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The American Bar Association has decided to withdraw accreditation from Thomas Jefferson School of Law.
That's what happens when a law school does not live up to the ABA's educational standards. The law school intends to appeal the decision, but the death march has already begun.
It's hard to spin a happy ending out of a sad story, but Thomas Jefferson has been fighting the odds for years. The good news is that school administrators have a strategy to beat them.
Fortunately for its students, the law school won accredited from California bar authorities last year. That means graduates will have the same opportunity to sit for the state bar exam as graduates from any ABA-accredited school.
It was a smart move for the San Diego-based law school pending the ABA's decision to withdraw accreditation, which will take about six to nine months before it can become final. Thomas Jefferson will fight it out to the likely conclusion.
The ABA put the law school on probation in 2017. The Section of Legal Education and Admissions to the Bar found the school fell below standards related to financial resources, admissions, academics, and bar pass rates.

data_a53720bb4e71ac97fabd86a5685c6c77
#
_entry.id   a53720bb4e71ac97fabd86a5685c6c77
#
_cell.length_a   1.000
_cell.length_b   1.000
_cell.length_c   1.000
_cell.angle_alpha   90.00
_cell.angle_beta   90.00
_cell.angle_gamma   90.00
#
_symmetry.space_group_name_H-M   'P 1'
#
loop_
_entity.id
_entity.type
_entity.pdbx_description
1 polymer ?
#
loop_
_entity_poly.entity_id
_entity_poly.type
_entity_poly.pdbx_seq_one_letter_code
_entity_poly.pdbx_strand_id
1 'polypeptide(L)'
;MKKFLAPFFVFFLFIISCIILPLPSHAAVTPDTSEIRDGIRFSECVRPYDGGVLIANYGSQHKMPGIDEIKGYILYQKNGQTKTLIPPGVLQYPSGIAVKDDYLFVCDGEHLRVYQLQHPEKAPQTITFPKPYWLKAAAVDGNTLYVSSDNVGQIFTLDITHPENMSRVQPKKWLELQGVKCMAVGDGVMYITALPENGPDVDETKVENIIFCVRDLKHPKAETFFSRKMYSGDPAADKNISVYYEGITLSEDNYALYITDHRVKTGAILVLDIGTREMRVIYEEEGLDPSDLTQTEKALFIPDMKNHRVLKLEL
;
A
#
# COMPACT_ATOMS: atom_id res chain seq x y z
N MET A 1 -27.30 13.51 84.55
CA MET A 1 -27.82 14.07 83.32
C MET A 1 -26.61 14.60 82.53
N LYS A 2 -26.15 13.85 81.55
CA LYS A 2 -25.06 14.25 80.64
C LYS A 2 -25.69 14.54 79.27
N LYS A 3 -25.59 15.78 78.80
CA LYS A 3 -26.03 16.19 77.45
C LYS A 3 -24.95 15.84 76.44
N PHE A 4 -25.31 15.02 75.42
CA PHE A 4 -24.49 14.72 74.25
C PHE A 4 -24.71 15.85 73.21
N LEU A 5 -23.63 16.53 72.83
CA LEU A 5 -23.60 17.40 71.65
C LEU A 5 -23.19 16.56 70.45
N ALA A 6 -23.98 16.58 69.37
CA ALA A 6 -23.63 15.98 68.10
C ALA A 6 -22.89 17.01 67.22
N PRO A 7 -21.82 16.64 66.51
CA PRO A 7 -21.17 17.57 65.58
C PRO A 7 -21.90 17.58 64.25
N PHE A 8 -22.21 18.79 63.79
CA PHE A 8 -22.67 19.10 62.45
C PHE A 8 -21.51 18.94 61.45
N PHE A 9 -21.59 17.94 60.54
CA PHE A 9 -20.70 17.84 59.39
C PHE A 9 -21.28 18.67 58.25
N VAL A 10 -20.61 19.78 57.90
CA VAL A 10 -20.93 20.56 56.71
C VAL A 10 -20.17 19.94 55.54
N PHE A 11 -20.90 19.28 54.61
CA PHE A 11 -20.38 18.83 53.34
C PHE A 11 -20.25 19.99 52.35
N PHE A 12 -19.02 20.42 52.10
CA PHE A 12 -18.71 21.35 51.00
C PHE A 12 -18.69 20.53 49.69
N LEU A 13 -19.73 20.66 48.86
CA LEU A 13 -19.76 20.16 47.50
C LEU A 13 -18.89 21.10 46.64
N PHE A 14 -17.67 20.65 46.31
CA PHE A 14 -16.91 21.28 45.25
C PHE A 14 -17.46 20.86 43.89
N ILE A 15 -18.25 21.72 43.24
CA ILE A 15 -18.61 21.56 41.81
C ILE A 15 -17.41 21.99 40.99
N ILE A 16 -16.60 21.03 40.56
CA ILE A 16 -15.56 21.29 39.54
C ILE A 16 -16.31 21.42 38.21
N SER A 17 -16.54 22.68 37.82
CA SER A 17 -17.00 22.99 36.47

The problems were significant, requiring "immediate and substantial action" to put the law school on a "realistic path" to compliance. With the handwriting on the wall, law school officials decided to move for California's accreditation.
Unfortunately for the law school, numbers usually don't lie. Thomas Jefferson's bar pass numbers have declined steadily in recent years.
In 2016, approximately 35 percent of its graduates passed the California bar exam. The pass rate went down to 26 percent in 2017, and fell below 24 percent in 2018.
By comparison, California bar pass rate for ABA-schools was about 60 percent that year. In other words, Thomas Jefferson graduates may qualify to take the bar exam without ABA-accreditation, but they are far less likely to pass it.
In the meantime, the law school's officials say they have raised admission standards and are "continuing to recruit an even stronger class for Fall 2019 while continuing to attract a diverse student body."
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